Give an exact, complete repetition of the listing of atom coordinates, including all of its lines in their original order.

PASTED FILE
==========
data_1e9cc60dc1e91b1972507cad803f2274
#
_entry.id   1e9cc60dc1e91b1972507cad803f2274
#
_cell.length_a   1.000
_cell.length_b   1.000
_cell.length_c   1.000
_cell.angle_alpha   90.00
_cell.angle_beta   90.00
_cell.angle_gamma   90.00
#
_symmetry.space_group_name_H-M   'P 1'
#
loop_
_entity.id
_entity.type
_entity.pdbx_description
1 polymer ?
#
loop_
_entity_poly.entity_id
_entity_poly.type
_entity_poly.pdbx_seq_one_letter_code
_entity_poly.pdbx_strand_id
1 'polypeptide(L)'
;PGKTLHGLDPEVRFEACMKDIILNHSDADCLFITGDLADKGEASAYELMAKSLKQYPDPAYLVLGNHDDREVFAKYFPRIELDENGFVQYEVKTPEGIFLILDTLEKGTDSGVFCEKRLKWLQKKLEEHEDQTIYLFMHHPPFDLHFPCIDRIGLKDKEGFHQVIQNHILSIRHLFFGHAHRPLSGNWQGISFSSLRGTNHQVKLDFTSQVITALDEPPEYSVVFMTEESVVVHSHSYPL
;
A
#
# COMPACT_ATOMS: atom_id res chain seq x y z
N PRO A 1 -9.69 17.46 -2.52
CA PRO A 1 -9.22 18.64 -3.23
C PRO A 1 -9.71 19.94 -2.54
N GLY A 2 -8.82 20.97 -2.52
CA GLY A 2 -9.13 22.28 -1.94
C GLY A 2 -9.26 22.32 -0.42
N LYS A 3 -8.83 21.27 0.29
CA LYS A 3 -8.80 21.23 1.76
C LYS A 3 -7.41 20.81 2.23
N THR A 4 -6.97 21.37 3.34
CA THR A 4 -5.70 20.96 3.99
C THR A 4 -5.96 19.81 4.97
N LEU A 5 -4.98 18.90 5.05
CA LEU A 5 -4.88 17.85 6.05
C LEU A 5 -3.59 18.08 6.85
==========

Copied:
data_1e9cc60dc1e91b1972507cad803f2274
#
_entry.id   1e9cc60dc1e91b1972507cad803f2274
#
_cell.length_a   1.000
_cell.length_b   1.000
_cell.length_c   1.000
_cell.angle_alpha   90.00
_cell.angle_beta   90.00
_cell.angle_gamma   90.00
#
_symmetry.space_group_name_H-M   'P 1'
#
loop_
_entity.id
_entity.type
_entity.pdbx_description
1 polymer ?
#
loop_
_entity_poly.entity_id
_entity_poly.type
_entity_poly.pdbx_seq_one_letter_code
_entity_poly.pdbx_strand_id
1 'polypeptide(L)'
;PGKTLHGLDPEVRFEACMKDIILNHSDADCLFITGDLADKGEASAYELMAKSLKQYPDPAYLVLGNHDDREVFAKYFPRIELDENGFVQYEVKTPEGIFLILDTLEKGTDSGVFCEKRLKWLQKKLEEHEDQTIYLFMHHPPFDLHFPCIDRIGLKDKEGFHQVIQNHILSIRHLFFGHAHRPLSGNWQGISFSSLRGTNHQVKLDFTSQVITALDEPPEYSVVFMTEESVVVHSHSYPL
;
A
#
# COMPACT_ATOMS: atom_id res chain seq x y z
N PRO A 1 -9.69 17.46 -2.52
CA PRO A 1 -9.22 18.64 -3.23
C PRO A 1 -9.71 19.94 -2.54
N GLY A 2 -8.82 20.97 -2.52
CA GLY A 2 -9.13 22.28 -1.94
C GLY A 2 -9.26 22.32 -0.42
N LYS A 3 -8.83 21.27 0.29
CA LYS A 3 -8.80 21.23 1.76
C LYS A 3 -7.41 20.81 2.23
N THR A 4 -6.97 21.37 3.34
CA THR A 4 -5.70 20.96 3.99
C THR A 4 -5.96 19.81 4.97
N LEU A 5 -4.98 18.90 5.05
CA LEU A 5 -4.88 17.85 6.05
C LEU A 5 -3.59 18.08 6.85